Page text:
Holy Redeemer Elem. (Span Bay)
Jacqueline Rideout is far removed from her days as the male basketball team’s coach at Holy Redeemer Elementary in Spaniard’s Bay.
Speaking from her desk at the Newfoundland and Labrador English School District head office at Atlantic Place in St. John’s, where she serves as a French program specialist for grades 7-12, Rideout has fond memories of her time at the school.
“I loved my time at Holy Redeemer,” said Rideout. “It was home to me.”
She taught there from 1992 until 2003, winning a number of championships along the way. Then, Rideout moved to Manuels and Villanova Junior High where she patrolled the sidelines for the intermediate girls and Grade 7 boys teams.
She doesn’t coach anymore. Her job at the department means her schedule is busier than it was as a teacher.
Despite not coaching, Rideout is still a fan of the game. A huge New York Knicks fan, she holds a disdain for Indiana Pacers’ legend Reggie Miller.
She’s not sold on the Knicks’ star rookie Kristaps Porzingis yet, but she desperately wants to see New York become a winner again. That fandom for one of basketball’s most famous franchises seeped to her players as well.
“I’m still a New York fan to this day because of (Jacqueline Rideout),” said former player Patrick Whalen. “I even like college ball better. That’s what I like to watch.”
Building a program
Basketball wasn’t high on the agenda when Rideout first started teaching at the school in the early ’90s. There were no lines painted on the floor in the gymnasium located at the front of the school and the basketballs in the equipement room were deflated.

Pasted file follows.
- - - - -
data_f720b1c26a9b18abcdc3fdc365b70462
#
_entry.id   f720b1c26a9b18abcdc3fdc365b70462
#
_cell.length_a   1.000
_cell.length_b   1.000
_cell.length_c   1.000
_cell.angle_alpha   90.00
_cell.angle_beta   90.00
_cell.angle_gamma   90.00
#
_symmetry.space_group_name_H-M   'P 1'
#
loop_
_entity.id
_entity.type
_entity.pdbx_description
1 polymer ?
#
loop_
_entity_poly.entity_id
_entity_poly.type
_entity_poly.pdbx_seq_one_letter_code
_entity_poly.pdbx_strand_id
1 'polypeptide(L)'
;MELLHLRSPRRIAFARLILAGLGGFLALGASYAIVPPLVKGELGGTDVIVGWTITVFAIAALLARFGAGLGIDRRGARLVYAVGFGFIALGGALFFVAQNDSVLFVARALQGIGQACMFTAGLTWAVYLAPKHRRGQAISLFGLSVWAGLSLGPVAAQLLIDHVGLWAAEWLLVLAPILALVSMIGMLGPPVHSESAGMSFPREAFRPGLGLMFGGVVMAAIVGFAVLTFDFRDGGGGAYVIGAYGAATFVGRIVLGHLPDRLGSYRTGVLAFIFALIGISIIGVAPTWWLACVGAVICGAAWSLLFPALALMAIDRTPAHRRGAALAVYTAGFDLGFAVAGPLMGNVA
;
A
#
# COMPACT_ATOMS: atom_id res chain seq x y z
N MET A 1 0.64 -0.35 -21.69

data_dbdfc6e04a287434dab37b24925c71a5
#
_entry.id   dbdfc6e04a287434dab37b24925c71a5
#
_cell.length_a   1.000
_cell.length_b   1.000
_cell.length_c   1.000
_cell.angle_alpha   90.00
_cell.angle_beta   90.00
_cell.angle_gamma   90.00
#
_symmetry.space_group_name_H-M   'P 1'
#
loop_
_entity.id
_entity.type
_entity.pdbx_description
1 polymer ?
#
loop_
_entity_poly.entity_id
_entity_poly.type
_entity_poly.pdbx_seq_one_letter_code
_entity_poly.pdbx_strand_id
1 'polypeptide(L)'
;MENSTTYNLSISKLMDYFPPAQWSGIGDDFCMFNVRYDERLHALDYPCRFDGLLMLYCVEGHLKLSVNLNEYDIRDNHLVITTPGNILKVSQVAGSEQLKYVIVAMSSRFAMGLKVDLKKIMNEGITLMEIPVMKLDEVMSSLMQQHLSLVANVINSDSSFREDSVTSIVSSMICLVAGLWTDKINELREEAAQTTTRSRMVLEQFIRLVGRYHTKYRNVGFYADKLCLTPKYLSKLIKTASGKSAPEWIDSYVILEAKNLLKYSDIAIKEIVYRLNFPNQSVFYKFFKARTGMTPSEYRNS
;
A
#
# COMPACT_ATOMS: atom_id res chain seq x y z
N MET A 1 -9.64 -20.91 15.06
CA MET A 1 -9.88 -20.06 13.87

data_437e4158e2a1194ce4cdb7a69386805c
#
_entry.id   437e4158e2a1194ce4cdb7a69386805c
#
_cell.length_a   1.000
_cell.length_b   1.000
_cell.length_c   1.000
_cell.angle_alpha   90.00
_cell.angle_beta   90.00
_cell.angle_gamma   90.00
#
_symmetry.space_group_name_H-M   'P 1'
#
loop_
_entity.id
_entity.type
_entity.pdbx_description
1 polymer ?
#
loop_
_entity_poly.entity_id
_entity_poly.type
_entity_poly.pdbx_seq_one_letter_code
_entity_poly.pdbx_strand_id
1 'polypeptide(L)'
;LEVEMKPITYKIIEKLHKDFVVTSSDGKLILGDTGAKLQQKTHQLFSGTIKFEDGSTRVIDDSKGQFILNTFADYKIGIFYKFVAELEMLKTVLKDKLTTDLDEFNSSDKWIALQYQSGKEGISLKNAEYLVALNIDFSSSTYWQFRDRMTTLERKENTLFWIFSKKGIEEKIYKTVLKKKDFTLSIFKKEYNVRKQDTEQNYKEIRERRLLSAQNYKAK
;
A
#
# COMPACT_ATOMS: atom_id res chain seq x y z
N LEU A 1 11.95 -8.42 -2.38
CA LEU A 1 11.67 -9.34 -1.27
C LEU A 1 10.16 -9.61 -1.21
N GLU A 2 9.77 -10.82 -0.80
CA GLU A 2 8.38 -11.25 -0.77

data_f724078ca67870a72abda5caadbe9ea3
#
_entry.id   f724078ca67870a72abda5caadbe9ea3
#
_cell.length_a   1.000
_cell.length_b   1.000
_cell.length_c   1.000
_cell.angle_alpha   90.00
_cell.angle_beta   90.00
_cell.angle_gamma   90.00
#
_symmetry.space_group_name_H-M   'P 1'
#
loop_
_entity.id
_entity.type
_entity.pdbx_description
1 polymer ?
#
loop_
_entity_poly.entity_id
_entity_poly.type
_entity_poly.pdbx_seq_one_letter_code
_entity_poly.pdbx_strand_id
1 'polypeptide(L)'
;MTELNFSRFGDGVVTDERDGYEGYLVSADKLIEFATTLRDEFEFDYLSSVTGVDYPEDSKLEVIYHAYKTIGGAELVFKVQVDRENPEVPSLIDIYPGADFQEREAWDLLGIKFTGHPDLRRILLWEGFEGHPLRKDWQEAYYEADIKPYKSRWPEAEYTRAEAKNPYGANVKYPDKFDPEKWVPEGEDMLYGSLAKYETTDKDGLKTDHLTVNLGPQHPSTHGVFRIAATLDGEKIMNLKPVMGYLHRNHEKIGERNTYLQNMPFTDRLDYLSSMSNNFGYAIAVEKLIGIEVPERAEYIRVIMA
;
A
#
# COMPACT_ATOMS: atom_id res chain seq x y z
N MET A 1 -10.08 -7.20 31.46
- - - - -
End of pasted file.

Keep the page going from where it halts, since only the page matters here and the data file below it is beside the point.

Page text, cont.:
She set to work on fixing all of that. It was necessary if she wanted to build a solid program.
“Getting the glass backboards was a big deal,” said Rideout.
Rideout wanted to teach the game and the children of Spaniard’s Bay wanted to learn. The players showed an intense dedication to getting better.
They showed up for recess-time shooting during the day, took step aerobic classes and made sure to learn the ins-and-outs of the game.
“Everyone was so into it,” said Rideout. “It was the best years for me, coaching-wise.”
Basketball soon became a part of the culture at Holy Redeemer and in the community at large.
“It was a culture in the school,” said Rideout. “There was plenty of community sport. During tournaments, families were bringing me food.”
That’s not all. Rideout routinely had former players come back to help out. They officiated games when she needed them.
Hoops started popping up all over the town.
“It’s a process game,” said Rideout on basketball. “It’s a thinking game. We preached fundamentals. They were fantastic, excellent kids.”
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